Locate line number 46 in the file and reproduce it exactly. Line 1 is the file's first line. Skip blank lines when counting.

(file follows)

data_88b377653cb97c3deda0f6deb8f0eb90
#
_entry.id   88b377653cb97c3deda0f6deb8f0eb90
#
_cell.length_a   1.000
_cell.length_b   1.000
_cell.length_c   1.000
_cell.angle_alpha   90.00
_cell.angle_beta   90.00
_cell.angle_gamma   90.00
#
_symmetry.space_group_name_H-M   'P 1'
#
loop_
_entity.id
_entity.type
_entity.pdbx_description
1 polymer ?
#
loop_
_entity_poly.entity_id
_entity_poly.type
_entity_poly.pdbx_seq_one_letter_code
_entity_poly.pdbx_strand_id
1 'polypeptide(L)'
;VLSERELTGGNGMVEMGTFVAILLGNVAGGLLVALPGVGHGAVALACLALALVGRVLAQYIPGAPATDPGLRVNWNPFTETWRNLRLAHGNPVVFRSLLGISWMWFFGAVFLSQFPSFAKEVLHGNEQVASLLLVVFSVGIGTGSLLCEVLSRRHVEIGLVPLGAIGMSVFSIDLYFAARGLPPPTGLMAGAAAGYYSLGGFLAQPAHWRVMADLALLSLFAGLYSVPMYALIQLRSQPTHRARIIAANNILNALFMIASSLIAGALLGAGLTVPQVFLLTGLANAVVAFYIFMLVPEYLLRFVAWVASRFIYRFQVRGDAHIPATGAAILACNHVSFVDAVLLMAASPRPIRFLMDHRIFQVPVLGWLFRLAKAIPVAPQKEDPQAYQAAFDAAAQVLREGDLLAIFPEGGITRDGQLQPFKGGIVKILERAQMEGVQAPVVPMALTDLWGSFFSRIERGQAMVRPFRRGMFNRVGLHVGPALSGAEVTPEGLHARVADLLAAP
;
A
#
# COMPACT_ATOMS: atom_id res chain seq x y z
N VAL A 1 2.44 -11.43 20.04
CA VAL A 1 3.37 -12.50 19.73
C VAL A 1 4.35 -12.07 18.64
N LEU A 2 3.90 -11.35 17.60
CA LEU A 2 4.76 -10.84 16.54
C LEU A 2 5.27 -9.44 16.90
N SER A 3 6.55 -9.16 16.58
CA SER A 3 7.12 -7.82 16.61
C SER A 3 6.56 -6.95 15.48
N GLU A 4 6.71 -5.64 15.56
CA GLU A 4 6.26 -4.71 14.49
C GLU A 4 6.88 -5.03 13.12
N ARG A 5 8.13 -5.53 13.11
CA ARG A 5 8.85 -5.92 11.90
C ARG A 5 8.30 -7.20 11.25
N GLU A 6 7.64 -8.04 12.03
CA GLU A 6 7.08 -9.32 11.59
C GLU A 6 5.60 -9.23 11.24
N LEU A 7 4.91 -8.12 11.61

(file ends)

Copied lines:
N GLU A 6 7.64 -8.04 12.03